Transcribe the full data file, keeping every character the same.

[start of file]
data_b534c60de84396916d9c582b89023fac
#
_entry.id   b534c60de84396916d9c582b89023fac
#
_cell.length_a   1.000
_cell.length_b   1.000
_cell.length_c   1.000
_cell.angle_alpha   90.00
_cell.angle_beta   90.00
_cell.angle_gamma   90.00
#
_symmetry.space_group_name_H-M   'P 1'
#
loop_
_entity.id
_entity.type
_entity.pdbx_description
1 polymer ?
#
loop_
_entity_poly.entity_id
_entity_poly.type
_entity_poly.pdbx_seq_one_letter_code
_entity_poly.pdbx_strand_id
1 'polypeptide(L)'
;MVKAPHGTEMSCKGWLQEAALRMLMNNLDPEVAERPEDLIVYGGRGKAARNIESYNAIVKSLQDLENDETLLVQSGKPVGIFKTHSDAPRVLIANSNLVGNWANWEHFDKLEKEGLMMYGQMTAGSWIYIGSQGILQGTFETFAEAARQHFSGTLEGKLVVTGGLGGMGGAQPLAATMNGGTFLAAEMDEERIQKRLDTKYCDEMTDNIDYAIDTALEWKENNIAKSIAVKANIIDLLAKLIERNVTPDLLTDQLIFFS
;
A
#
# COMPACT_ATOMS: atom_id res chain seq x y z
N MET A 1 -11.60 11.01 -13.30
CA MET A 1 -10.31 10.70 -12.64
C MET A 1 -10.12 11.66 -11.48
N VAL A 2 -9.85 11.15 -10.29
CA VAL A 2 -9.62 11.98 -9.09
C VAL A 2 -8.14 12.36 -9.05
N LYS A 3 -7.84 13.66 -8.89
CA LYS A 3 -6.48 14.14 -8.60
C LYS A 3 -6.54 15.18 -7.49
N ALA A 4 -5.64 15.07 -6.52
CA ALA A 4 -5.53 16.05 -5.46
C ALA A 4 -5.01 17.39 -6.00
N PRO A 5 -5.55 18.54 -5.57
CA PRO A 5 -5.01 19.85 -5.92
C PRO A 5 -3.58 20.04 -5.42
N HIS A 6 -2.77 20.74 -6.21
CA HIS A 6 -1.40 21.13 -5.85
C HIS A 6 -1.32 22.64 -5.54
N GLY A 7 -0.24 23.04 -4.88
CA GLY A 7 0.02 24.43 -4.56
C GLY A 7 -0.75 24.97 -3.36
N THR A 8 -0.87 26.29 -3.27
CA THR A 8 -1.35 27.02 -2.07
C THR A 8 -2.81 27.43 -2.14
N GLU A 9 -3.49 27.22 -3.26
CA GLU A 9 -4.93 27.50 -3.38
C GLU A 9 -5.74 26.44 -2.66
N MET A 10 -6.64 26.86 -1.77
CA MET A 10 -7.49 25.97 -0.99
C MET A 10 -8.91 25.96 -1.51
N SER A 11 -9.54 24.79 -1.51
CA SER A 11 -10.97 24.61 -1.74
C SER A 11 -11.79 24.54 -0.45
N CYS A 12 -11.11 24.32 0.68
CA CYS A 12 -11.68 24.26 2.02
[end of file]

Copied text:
data_b534c60de84396916d9c582b89023fac
#
_entry.id   b534c60de84396916d9c582b89023fac
#
_cell.length_a   1.000
_cell.length_b   1.000
_cell.length_c   1.000
_cell.angle_alpha   90.00
_cell.angle_beta   90.00
_cell.angle_gamma   90.00
#
_symmetry.space_group_name_H-M   'P 1'
#
loop_
_entity.id
_entity.type
_entity.pdbx_description
1 polymer ?
#
loop_
_entity_poly.entity_id
_entity_poly.type
_entity_poly.pdbx_seq_one_letter_code
_entity_poly.pdbx_strand_id
1 'polypeptide(L)'
;MVKAPHGTEMSCKGWLQEAALRMLMNNLDPEVAERPEDLIVYGGRGKAARNIESYNAIVKSLQDLENDETLLVQSGKPVGIFKTHSDAPRVLIANSNLVGNWANWEHFDKLEKEGLMMYGQMTAGSWIYIGSQGILQGTFETFAEAARQHFSGTLEGKLVVTGGLGGMGGAQPLAATMNGGTFLAAEMDEERIQKRLDTKYCDEMTDNIDYAIDTALEWKENNIAKSIAVKANIIDLLAKLIERNVTPDLLTDQLIFFS
;
A
#
# COMPACT_ATOMS: atom_id res chain seq x y z
N MET A 1 -11.60 11.01 -13.30
CA MET A 1 -10.31 10.70 -12.64
C MET A 1 -10.12 11.66 -11.48
N VAL A 2 -9.85 11.15 -10.29
CA VAL A 2 -9.62 11.98 -9.09
C VAL A 2 -8.14 12.36 -9.05
N LYS A 3 -7.84 13.66 -8.89
CA LYS A 3 -6.48 14.14 -8.60
C LYS A 3 -6.54 15.18 -7.49
N ALA A 4 -5.64 15.07 -6.52
CA ALA A 4 -5.53 16.05 -5.46
C ALA A 4 -5.01 17.39 -6.00
N PRO A 5 -5.55 18.54 -5.57
CA PRO A 5 -5.01 19.85 -5.92
C PRO A 5 -3.58 20.04 -5.42
N HIS A 6 -2.77 20.74 -6.21
CA HIS A 6 -1.40 21.13 -5.85
C HIS A 6 -1.32 22.64 -5.54
N GLY A 7 -0.24 23.04 -4.88
CA GLY A 7 0.02 24.43 -4.56
C GLY A 7 -0.75 24.97 -3.36
N THR A 8 -0.87 26.29 -3.27
CA THR A 8 -1.35 27.02 -2.07
C THR A 8 -2.81 27.43 -2.14
N GLU A 9 -3.49 27.22 -3.26
CA GLU A 9 -4.93 27.50 -3.38
C GLU A 9 -5.74 26.44 -2.66
N MET A 10 -6.64 26.86 -1.77
CA MET A 10 -7.49 25.97 -0.99
C MET A 10 -8.91 25.96 -1.51
N SER A 11 -9.54 24.79 -1.51
CA SER A 11 -10.97 24.61 -1.74
C SER A 11 -11.79 24.54 -0.45
N CYS A 12 -11.11 24.32 0.68
CA CYS A 12 -11.68 24.26 2.02